Chembench is a web-based tool for QSAR (Quantitative Structure-Activity Relationship) modeling and prediction. Chembench doesn't require any programming or scripting knowledge to use. It's an interface that lets you skip past the hassles of file management and translating between programs, so you can focus on the science of making and applying predictive models. DOI.

It includes models/datasets for things like brain penetration, PGP, AMES, skin penetration etc. you can use the existing models or build your own and than evaluate novel compounds.


Macinchem Website Review


I just had a quick look at the server logs to get a view on the Macinchem website usage.

There were 63,000 visitors to the site of which 25% returned to the site on multiple occasions, the visitors came from 186 different countries with the US, UK and Germany topping the listings.

The most viewed pages were

The update to Sierra proved to be mostly painless with many applications reporting "no known issues".

iBabel was downloaded 1216 times

iBabel is a GUI (graphical user interface) for the open source cheminformatics toolkit OpenBabel. It also provides an interface to a variety of tools built using OpenBabel and a molecule viewer.


Safari and Chrome were each used by around 40% of visitors, with Firefox on 14%, the once dominant Internet Explorer was below 3%. 60% of the visitors are using Mac OSX, 25% Windows and 9% OS. Looking at the last months data around 55% are using Mac OSX 10.12 and a further 28% Mac OSX 10.11 suggesting most visitors are migrating to the latest version of the operating system promptly.


Tided up Software reviews


Sent some time updating the software reviews, many thanks for the readers who reported broken links.


Image Editing Software


A couple of people have asked me about the software I use to edit images on the website. I have two tools that I use regularly.

Pixelmator is an easy to use image editing app that comes with an impressive selection of features.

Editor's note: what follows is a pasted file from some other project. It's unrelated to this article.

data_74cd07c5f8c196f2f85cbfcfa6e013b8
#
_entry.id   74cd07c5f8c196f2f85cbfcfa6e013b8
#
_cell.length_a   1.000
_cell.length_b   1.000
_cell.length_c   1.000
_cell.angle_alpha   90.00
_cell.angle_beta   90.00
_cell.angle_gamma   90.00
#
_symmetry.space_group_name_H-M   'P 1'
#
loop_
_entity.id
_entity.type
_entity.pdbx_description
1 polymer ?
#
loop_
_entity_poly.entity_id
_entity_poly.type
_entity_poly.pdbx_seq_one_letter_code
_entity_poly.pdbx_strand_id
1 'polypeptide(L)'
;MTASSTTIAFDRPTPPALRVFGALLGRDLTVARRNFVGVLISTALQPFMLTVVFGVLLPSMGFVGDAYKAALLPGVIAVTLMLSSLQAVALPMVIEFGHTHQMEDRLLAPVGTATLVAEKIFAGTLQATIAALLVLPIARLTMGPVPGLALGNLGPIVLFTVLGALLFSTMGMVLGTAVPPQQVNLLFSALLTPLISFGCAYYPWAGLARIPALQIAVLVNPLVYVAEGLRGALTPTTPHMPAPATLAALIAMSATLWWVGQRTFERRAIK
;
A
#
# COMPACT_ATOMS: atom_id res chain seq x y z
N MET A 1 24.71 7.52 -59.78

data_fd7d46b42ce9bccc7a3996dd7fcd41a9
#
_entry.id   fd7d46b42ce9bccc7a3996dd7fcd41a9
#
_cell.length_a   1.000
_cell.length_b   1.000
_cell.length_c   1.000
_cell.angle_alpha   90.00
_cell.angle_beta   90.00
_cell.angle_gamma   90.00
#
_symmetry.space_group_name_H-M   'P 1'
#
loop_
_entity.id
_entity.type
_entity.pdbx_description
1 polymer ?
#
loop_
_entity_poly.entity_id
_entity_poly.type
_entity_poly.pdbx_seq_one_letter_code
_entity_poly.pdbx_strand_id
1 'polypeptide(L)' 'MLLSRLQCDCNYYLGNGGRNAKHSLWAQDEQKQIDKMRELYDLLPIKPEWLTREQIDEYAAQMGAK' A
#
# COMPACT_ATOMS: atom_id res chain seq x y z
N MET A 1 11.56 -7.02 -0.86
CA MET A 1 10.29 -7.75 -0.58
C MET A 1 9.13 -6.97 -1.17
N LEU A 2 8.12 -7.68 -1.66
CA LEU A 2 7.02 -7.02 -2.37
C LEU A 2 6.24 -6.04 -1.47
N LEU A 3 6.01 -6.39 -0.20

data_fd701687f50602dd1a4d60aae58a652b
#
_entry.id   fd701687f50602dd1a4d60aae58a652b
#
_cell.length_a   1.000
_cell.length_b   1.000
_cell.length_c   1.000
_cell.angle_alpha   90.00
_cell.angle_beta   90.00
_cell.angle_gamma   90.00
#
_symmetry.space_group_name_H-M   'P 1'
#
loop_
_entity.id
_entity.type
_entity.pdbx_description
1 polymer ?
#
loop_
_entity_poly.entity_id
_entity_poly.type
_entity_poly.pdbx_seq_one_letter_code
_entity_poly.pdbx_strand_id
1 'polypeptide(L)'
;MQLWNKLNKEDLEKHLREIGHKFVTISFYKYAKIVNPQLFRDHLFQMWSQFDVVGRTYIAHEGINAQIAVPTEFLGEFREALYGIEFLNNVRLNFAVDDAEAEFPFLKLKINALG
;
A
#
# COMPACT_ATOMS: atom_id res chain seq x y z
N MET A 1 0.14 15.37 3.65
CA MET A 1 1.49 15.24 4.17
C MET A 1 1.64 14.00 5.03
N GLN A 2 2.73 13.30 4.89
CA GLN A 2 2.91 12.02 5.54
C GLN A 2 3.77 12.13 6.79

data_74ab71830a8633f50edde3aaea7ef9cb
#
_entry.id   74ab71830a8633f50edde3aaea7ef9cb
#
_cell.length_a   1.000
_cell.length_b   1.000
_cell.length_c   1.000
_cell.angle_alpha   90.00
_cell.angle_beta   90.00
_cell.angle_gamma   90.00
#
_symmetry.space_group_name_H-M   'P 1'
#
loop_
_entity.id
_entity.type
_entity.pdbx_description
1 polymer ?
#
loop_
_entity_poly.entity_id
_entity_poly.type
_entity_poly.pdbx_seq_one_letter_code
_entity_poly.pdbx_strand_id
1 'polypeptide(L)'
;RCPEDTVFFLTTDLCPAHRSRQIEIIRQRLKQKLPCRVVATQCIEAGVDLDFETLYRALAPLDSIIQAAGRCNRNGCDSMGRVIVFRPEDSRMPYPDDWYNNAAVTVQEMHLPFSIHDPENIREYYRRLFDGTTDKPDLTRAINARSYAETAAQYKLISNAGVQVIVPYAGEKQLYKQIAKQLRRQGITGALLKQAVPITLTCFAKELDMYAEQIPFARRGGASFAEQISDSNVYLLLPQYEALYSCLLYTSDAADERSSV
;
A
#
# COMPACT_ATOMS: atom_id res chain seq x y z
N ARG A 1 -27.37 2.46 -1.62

Graphic Converter is a tool that I’ve used for a long, long time. In fact I seem to remember the first copy I got was bundled with my first Mac.


Server Migration


I will be moving the website to a new server over the next few days, apologies in advance for any interruptions.


Web browser usage


Occasionally developers contact to ask about platforms/operating systems/versions/web browsers that are used by readers.

Recently I was asked about web browsers and so I contacted a number of scientific databases, scientific app developers, web sites. They were kind enough to provide information but asked that the details were not made public. The 12 sites range from 10's of thousands of hits per month to many millions hits of hits per month. The data shown below is from Jan 1st this year. It appears that Internet Explorer has almost disappeared as a mainstream browser.


Some people reported that they felt the drop in IE use was due to poor javascript performance.


I've just been sent this image which also serves to underline the dramatic fall in the use of Internet Explorer (at least among chemists).

Screen Shot 2016-03-15 at 12.12.05 AM


Uniprot Feature Viewer


Data analysis tools are becoming ever more important as the volume of data increases and I thought I'd flag a new resource Feature viewer

A new visual approach by UniProt, the universal protein resource, presents protein sequence features in one compact view using a highly interactive BioJS component. This is the first visualisation feature in a public resource that lets users see different types of protein sequence features such as domains, sites, PTMs and natural variants from multiple sources in a single view.



Macinchem annual site review


Happy New Year everyone!

As in previous years I take the opportunity at the end of the year to review the website.

Overall there were just under 200,000 page views with about 70% of the visitors being new to the site. The visitors came from 189 countries with US, UK and Germany topping the list. On average the visitors spent 1 min 30 secs browsing the site.

85% of the visitors use a desktop/laptop (Mac 61%, Windows 20%, Linux 4%), of the mobile users iOS predominates (iOS 9%, Android 2%, Nokia 1%).

The most viewed blog pages were

The most popular web pages were (other than the main page)


ChemDoodle Web Components


There is a very nice review of ChemDoodle Web Components in the latest issue of Journal of Cheminformatics 2015, 7:35 DOI

ChemDoodle Web Components (abbreviated CWC, iChemLabs, LLC) is a light-weight (~340 KB) JavaScript/HTML5 toolkit for chemical graphics, structure editing, interfaces, and informatics based on the proprietary ChemDoodle desktop software. The library uses canvas and WebGL technologies and other HTML5 features to provide solutions for creating chemistry-related applications for the web on desktop and mobile platforms. CWC can serve a broad range of scientific disciplines including crystallography, materials science, organic and inorganic chemistry, biochemistry and chemical biology. CWC is freely available for in-house use and is open source (GPL v3) for all other uses.


Macs in chemistry Annual site review


It is interesting to look at the Google Analytics data for the website at the end of each year to see what was popular.